Please agree to accept our cookies. If you continue to use the site, we'll assume you're happy to accept them.

# Secondary Magazine - Issue 57: Focus on

This page has been archived. The content was correct at the time of original publication, but is no longer updated.
Created on 30 March 2010 by ncetm_administrator
Updated on 13 April 2010 by ncetm_administrator

# Focus on...generalising

“Spotting patterns can be an important first step - understanding why the pattern works and explaining why it is appropriate to generalise is the next step, and often the most interesting and important.” Read more in this short article from NRICH.

“A lesson without the opportunity for learners to generalise (mathematically) is not a mathematics lesson. Mathematics is fundamentally about becoming aware of and expressing generality. No-one expects young children to memorise all two-digit additions and subtractions. Rather learners are expected to reconstruct a collection of general methods which will enable them to carry out not only all two digit additions and subtractions, but any additions and subtractions. So even the youngest of children are expected to generalise.” From the Mathemapedia entry A lesson without….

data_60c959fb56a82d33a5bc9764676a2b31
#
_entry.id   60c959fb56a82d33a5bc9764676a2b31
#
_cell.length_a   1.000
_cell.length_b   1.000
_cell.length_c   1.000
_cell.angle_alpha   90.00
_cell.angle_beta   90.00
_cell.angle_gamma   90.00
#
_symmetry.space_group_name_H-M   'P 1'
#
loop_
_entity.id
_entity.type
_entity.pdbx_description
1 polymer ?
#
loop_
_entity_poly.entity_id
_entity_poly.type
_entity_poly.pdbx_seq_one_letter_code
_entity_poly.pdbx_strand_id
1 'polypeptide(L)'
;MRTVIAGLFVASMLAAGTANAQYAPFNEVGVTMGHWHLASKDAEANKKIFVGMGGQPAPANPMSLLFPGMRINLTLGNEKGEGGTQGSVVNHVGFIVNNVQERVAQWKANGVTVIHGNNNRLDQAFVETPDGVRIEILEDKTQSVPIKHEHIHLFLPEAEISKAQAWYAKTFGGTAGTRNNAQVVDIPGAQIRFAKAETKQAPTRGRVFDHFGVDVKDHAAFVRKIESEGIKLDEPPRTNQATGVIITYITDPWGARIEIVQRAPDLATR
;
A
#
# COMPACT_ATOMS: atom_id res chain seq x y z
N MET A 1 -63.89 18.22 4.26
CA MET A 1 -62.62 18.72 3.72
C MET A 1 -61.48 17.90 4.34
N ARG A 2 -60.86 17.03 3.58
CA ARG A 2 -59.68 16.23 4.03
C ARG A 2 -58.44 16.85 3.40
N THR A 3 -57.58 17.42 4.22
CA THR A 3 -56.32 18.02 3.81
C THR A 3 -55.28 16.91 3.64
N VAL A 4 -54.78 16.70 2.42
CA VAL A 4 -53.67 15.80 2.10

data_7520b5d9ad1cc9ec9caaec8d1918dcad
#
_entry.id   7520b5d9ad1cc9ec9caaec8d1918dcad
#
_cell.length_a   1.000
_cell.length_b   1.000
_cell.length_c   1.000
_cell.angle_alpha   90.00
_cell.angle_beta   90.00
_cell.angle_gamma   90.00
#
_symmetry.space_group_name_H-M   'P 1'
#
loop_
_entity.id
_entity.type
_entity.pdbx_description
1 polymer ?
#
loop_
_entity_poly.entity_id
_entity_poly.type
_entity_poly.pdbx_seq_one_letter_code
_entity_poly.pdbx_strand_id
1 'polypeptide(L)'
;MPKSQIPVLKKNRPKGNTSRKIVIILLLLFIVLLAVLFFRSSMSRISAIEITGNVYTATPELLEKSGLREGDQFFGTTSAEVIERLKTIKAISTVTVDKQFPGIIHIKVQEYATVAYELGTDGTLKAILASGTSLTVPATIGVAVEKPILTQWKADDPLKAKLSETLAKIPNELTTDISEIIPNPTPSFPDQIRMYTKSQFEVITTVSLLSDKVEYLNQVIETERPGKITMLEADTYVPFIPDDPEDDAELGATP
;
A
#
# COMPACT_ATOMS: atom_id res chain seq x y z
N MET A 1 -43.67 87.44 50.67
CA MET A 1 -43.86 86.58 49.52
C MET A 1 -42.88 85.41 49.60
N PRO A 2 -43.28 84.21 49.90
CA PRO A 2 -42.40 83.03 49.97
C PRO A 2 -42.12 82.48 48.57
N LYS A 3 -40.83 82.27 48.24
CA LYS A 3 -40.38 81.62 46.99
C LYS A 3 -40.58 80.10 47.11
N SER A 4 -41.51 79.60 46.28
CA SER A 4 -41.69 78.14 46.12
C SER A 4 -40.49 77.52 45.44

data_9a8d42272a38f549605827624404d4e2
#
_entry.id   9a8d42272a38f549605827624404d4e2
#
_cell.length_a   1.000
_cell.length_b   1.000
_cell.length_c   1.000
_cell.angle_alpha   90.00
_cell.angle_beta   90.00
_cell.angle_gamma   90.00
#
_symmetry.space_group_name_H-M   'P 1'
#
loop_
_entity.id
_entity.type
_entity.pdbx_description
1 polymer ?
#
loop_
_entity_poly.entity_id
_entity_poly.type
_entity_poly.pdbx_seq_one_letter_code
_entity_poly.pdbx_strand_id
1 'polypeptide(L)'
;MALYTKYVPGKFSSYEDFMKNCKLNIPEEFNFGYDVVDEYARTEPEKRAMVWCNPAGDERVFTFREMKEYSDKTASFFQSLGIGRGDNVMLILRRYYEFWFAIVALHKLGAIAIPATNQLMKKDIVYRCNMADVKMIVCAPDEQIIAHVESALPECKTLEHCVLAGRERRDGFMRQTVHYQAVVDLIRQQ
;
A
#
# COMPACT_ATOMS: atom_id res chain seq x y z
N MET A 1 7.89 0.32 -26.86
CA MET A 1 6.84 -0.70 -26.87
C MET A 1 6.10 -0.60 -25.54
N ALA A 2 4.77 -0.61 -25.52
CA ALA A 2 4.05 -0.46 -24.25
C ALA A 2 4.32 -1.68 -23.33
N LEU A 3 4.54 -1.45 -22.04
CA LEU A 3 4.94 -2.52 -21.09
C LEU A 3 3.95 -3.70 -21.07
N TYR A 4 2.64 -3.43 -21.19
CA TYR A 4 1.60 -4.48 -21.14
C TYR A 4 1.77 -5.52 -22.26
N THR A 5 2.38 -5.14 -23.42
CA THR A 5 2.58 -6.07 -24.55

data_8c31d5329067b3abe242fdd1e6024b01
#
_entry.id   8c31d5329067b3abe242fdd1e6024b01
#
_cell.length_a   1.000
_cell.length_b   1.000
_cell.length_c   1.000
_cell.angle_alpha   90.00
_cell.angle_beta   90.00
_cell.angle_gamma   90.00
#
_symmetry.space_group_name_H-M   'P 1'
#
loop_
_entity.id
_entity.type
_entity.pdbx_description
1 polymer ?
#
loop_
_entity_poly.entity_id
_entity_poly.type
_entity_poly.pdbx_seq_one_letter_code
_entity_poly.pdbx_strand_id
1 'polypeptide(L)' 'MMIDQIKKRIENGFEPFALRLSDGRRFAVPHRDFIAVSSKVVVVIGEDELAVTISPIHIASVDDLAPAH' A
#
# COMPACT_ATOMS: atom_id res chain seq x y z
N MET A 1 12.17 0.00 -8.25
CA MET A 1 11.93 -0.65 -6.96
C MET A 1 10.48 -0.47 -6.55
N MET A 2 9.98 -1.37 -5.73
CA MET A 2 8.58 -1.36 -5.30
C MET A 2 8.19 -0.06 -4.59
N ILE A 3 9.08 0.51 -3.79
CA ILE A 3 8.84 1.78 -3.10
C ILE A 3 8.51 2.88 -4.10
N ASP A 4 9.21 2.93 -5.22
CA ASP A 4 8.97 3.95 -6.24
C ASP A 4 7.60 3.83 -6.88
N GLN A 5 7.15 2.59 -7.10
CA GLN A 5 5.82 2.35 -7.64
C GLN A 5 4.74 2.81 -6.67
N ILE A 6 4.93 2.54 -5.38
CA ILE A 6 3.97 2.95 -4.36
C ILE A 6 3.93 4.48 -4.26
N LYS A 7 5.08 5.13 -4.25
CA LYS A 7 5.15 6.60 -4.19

"Let us see whether we could, by chance, conceive some other general problem that contains the original problem and is easier to solve." – Leibnitz.

To encourage learners to generalise in the classroom strategies such as Easy-Hard-General, Particular–Peculiar–General, and Another & Another can be useful. If you have a go with these strategies why not post a comment on the relevant Mathemapedia entry, or let us know by posting a comment on this page?

The Early Algebra Project at Tufts University in Massachusetts, has identified a set of Number Sentences that teachers used to help students articulate mathematical generalisations.

 E X A M P L E S 78 + 0 = 78; 23 + 7 = 23 * "When you add zero to a number, you get the number you started with." E X A M P L E S 96 - 96 = 0; 74 - ____ = 74 "When you subtract a number from itself, you get zero." E X A M P L E S 96 x 0 = 0; 43 x 0 = 43 * "When you multiply a number times zero, you get zero." E X A M P L E S 65 x 54 = 54 x 65; 94 x 71 = 71 x ____ "When multiplying two numbers, you can change the order of the numbers." *denotes a false number sentence Source: National Center for Improving Student Learning & Achievement in Mathematics and Science. (2000). Building a Foundation for Learning Algebra in the Elementary Grades

This page from Cut The Knot starts. “Mathematical discovery is seldom a single step process. Often it's indeed the case where answering a more general question is easier than finding an answer to a specific one. Later, on this page, we'll see a collection of examples that I'll be updating from time to time…”

View this issue in PDF format

Visit the Secondary Magazine Archive

 Add to your NCETM favourites Remove from your NCETM favourites Add a note on this item Recommend to a friend Comment on this item Send to printer Request a reminder of this item Cancel a reminder of this item